On Hand for Space History, as Superpowers Spar

John Noble Wilford in The New York Times:

Moon The first time I came to Cape Kennedy (as Cape Canaveral had been renamed) was in December 1965. Momentum was then building in the space race between the cold war superpowers, the Soviet Union and the United States. It all started with the Sputnik alarm in 1957 and then President John F. Kennedy’s challenge to the nation in 1961 to put astronauts on the Moon by the end of the decade. The first Americans flew in the Mercury capsules, with room for only one pilot and limited maneuverability. The Gemini was a two-seater built for longer flights and outfitted with navigation systems for practicing rendezvous maneuvers essential for lunar missions. I was at the Cape for the tandem mission of Geminis 6 and 7. After some delay and improvisation, astronauts successfully steered the two craft to a rendezvous in Earth orbit.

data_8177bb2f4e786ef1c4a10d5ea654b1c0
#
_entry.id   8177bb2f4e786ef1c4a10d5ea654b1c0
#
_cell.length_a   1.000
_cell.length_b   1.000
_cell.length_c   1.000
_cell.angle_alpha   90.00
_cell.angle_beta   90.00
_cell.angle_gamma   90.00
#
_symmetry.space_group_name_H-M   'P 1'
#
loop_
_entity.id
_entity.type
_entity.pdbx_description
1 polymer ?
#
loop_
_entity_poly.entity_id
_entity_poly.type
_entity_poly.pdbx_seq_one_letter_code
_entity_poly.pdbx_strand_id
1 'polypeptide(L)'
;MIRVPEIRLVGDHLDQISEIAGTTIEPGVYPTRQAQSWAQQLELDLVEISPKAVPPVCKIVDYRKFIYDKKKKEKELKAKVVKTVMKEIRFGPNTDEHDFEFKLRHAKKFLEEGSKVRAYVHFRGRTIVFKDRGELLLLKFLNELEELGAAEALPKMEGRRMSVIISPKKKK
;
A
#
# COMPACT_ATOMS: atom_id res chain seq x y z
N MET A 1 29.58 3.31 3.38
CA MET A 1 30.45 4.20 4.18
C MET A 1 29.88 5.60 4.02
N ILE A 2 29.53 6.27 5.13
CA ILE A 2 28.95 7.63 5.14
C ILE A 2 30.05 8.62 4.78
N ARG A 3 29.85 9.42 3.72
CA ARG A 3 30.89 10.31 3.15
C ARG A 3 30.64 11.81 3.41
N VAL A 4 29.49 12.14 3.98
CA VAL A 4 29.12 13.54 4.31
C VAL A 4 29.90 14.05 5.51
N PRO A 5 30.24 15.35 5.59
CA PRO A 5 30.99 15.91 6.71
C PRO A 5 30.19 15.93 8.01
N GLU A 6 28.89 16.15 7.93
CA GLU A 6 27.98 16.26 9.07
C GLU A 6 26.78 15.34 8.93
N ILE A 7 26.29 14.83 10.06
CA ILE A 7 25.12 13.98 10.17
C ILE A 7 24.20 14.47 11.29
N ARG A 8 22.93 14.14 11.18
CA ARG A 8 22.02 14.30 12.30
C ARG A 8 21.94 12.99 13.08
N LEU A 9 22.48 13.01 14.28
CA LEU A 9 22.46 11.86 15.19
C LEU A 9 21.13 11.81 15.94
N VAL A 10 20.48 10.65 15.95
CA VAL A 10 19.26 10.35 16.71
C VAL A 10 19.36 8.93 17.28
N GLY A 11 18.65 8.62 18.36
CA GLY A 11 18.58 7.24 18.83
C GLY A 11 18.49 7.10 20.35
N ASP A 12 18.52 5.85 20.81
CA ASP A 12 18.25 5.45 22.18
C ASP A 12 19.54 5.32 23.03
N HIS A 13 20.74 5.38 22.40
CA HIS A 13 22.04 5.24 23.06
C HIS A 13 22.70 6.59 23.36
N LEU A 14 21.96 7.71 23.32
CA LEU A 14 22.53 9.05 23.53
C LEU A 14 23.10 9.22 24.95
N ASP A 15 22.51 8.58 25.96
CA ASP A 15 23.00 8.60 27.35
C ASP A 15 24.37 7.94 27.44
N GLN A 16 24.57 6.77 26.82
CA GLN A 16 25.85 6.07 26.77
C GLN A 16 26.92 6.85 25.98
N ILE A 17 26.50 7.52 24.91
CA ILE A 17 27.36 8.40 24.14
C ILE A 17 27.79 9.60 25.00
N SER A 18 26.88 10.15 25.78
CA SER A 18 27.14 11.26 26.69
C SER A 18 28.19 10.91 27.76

Gemini 8, a few months later, was a disaster narrowly averted. Neil A. Armstrong was at the controls of the spacecraft, with David Scott as co-pilot. There had been no hitches at liftoff, and the astronauts docked with an orbiting Agena target vehicle, the mission’s principal objective. Then trouble struck. The Gemini began bucking and spinning because of a misfiring thruster rocket. Armstrong feared that he and Scott might lose consciousness from the high spin rate. They disengaged from the Agena, but still could not bring their spacecraft under full control. Armstrong managed to steer the Gemini to an emergency splashdown before the end of its only day in space. Four more Gemini missions followed, mainly trouble-free, concluding the project in November 1966. The way was cleared for the first flights of the three-person Apollo craft, the first of which was already at the Cape.

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